- flush (v.1)
- mid-13c., flusshen "move rapidly or violently; rush, dart, spring" (intransitive); late 15c., flush up, transitive, "cause to fly; start or flush (birds)," perhaps imitative of the sound of beating wings.
The sense of "spurt, rush out suddenly, flow with force" (1540s, usually of water) probably is the same word, with the connecting notion being "sudden movement," but its senses seem more to fit the older ones of flash (v.), now all transferred to this word except in flash flood, via its variant flushe. OED considers this probably not connected to Old French flux. Transitive sense "cause to flow" is from 1590s.
Meaning "cleanse (a drain, etc.) with a rush of water" is from 1789. Of the face, "become suffused with warm color," from 1680s (flushed). Sense of "inflame with pride or passion" as a result of success, victory, etc., is from 1630s; perhaps influenced in sense by flesh (v.). Related: Flushed; flushing.
- flush (adj.)
- 1550s, "perfect, faultless;" c. 1600, "abundantly full," also "full of life or spirit," also "plentifully supplied" (with money, etc.), perhaps from flush (v.1) through the notion of a river running full, hence level with its banks. Meaning "even, level" is from 1620s, originally of ship's decks. In general use by 1791; in typography, 1900; in pugilism, 1812.
- flush (n.)
- The section of entries for the various flushes in Century Dictionary opens with a caveat:
The several words spelled flush, being mostly dialectal, colloquial, or technical, and scantily recorded in early literature, have become partly confused with one another, and cannot now be entirely disentangled. Words originally different have acquired some meanings very nearly identical, while on the other hand there are some meanings not obviously related which are, nevertheless, to be referred to one original.
Weekley calls it "A very puzzling word." Sense of "a rush of water" in a stream (1520s), is probably from flush (v.1). From this likely come the extended senses "rush of emotion or passion" (1610s); "a sudden shooting up" (1773); "act of cleansing (a drain) by flushing" (1883); "glow of light or color" (especially sudden redness in the face), 1620s. Independently from the verb, probably, is the noun sense of "a flight of birds suddenly started up" (1590s).
The meaning "hand of cards all of one suit" (1520s) is of uncertain origin, perhaps formed on the model of Middle French flus (15c.), from Old French flux, flus "a flowing, rolling" (see flux), which, in common with its Italian cognate flusso, is said to have once had a sense of "a run" of cards. The form in English probably was influenced by flush (v.1).
- flush (adv.)
- "directly, straight," 1700, from flush (adj.).
- flush (v.2)
- "make even or level," 1842, from flush (adj.).
- New York village established 1645 by English Puritans (now a neighborhood in Queens), an English corruption of Dutch Vlissingen, name of Dutch town where the Puritans had taken refuge, literally "flowing" (so called for its location on an estuary of the West Scheldt), and thus perhaps distantly related to flush (v.1).
- fluster (v.)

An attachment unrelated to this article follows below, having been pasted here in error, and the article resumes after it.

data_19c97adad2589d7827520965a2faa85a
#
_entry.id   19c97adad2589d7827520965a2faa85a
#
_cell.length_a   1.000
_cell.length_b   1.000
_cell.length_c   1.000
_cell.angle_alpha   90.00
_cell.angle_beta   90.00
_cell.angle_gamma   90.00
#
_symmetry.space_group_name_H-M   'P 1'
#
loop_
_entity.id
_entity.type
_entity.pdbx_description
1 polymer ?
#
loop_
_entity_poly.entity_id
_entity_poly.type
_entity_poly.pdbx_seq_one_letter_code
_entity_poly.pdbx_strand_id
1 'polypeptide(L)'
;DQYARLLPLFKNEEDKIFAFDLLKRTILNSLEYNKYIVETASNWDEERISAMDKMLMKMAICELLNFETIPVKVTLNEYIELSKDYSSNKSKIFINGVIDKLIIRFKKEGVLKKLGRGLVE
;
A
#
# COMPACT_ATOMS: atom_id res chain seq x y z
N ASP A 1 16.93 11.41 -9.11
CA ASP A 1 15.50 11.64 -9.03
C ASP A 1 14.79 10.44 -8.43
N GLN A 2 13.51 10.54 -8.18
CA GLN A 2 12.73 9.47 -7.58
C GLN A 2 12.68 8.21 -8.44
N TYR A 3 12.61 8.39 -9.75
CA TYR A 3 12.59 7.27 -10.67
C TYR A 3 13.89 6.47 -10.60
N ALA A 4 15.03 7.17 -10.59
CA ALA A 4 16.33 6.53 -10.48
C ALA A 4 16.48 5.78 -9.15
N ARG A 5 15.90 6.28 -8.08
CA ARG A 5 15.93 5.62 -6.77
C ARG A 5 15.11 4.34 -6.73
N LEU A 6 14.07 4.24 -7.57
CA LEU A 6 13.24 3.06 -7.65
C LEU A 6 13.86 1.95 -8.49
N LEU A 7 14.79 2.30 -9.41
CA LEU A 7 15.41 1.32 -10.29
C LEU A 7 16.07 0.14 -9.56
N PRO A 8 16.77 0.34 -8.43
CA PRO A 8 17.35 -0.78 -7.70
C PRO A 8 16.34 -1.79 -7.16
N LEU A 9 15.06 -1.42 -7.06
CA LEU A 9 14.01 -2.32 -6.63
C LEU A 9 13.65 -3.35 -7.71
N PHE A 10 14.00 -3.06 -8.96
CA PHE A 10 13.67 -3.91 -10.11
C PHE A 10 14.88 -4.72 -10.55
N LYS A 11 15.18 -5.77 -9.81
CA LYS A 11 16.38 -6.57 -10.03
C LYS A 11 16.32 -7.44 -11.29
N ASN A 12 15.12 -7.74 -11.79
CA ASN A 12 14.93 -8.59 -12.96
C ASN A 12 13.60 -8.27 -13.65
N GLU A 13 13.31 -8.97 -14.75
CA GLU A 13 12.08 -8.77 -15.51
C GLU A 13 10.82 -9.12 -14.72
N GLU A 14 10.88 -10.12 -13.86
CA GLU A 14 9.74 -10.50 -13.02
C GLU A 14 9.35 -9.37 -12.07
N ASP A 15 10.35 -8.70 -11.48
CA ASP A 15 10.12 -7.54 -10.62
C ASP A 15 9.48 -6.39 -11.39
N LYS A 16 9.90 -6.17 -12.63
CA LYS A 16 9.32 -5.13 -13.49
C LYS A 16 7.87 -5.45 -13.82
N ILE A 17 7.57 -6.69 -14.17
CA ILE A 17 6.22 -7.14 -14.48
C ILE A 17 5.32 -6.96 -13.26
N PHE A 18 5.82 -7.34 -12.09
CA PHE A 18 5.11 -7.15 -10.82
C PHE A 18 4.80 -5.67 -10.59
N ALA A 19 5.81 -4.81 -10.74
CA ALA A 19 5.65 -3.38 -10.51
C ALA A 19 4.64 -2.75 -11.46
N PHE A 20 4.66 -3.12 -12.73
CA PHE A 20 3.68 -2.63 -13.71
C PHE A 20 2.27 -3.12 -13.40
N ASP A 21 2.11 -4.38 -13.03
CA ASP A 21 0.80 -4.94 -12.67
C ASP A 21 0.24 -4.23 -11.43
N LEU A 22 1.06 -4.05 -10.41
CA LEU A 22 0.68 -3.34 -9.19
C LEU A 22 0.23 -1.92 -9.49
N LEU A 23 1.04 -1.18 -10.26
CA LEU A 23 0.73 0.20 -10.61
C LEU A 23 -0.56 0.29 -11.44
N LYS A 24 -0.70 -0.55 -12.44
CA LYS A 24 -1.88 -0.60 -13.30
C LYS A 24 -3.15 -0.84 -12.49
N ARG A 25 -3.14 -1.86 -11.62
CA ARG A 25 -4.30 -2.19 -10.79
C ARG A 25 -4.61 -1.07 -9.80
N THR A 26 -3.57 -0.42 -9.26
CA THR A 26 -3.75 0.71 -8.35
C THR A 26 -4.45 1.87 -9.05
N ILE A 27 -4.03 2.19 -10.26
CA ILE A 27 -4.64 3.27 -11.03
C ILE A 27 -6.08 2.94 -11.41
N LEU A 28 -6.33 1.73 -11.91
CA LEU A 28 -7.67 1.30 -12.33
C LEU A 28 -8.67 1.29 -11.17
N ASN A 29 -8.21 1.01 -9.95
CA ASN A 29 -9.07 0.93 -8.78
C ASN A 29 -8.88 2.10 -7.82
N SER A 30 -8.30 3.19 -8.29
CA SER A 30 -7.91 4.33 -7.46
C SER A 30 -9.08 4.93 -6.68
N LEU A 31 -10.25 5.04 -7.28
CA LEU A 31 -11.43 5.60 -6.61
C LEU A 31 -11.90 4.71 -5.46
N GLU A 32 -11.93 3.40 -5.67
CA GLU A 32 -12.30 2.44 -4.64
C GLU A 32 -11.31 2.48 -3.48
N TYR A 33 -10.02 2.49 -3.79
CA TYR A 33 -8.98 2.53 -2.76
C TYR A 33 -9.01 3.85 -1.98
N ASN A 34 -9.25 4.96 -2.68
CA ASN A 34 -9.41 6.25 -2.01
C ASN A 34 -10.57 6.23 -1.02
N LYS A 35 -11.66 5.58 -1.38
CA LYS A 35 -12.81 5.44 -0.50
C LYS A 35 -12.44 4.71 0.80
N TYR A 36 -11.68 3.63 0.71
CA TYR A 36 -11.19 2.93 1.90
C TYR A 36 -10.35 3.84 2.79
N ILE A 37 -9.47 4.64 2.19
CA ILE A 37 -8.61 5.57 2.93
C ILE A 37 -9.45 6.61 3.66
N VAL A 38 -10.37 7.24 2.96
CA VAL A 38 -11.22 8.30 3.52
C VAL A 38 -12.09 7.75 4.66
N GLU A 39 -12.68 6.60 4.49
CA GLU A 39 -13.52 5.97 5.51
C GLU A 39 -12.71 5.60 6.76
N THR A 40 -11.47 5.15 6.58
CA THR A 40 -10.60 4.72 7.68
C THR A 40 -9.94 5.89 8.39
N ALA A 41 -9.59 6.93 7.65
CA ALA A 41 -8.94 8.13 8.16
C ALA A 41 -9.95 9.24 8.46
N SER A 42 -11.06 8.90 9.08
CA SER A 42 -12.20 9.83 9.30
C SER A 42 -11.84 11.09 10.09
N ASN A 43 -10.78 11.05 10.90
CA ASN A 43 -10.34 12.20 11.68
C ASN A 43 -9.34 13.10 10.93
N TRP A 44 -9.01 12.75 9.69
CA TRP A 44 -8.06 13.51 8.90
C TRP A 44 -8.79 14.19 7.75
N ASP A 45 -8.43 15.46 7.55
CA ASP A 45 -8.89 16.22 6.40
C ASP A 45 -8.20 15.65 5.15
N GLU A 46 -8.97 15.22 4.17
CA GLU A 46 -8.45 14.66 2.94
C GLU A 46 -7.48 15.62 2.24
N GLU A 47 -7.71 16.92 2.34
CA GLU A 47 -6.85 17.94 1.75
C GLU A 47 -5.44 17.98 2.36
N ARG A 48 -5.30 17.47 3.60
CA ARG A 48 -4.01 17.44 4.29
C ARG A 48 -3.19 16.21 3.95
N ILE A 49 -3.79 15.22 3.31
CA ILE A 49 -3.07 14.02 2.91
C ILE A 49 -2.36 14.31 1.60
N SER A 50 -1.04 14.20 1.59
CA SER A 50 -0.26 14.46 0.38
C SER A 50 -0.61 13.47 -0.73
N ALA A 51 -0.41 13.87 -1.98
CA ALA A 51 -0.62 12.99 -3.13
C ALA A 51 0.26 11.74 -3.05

- early 15c. (implied in flostrynge), "bluster, agitate," probably from a Scandinavian source (compare Icelandic flaustr "bustle," flaustra "to bustle"), from Proto-Germanic *flaustra-, probably from PIE *pleud-, extended form of root *pleu- "to flow." Originally "to excite," especially with drink; sense of "to flurry, confuse" is from 1724. Related: Flustered; flustering; flustery. As a noun, 1710, from the verb.
- flustrated (adj.)
- 1712, jocular formation from fluster (v.) + frustrated. Related: Flustration.
- flute (n.)
- early 14c., from Old French flaut, flaute (musical) "flute" (12c.), from Old Provençal flaut, which is of uncertain origin; perhaps imitative or from Latin flare "to blow" (see blow (v.1)); perhaps influenced by Provençal laut "lute." The other Germanic words (such as German flöte) are likewise borrowings from French.
Ancient flutes were direct, blown straight through a mouthpiece but held away from the player's mouth; the modern transverse or German flute developed 18c. The older style then sometimes were called flûte-a-bec (French, literally "flute with a beak"). The modern design and key system of the concert flute were perfected 1834 by Theobald Boehm. The architectural sense of "furrow in a pillar" (1650s) is from fancied resemblance to the inside of a flute split down the middle. Meaning "tall, slender wine glass" is from 1640s.
- flute (v.)
- late 14c., "to play upon the flute," from flute (n.). Meaning "to make (architectural) flutes" is from 1570s. Related: Fluted; fluting.
- fluted (adj.)
- "grooved, furrowed, ornamented," 1610s, past participle adjective from flute (v.).
- flutist (n.)
- c. 1600, probably from French flûtiste (see flute (n.) + -ist); replaced Middle English flouter (early 13c., from Old French flauteor) and is preferred in U.S. The British preference is flautist (q.v.), a Continental reborrowing that returns the original diphthong.
- flutter (v.)
- Old English floterian "to flutter (of birds), to fly before, flicker, float to and fro, be tossed by waves," frequentative of flotian "to float" (see float (v.)). Meaning "throw (someone) into confusion" is from 1660s. Related: Fluttered; fluttering. As a noun, "quick, irregular motion," from 1640s; meaning "state of excitement" is 1740s. Flutterpate "flighty person" is from 1894.
- fluvial (adj.)
- "pertaining to a river," late 14c., from Latin fluvialis "of a river," from fluvius "a river, stream, running water," related to fluere "to flow" (see flow (v.)).
- flux (n.)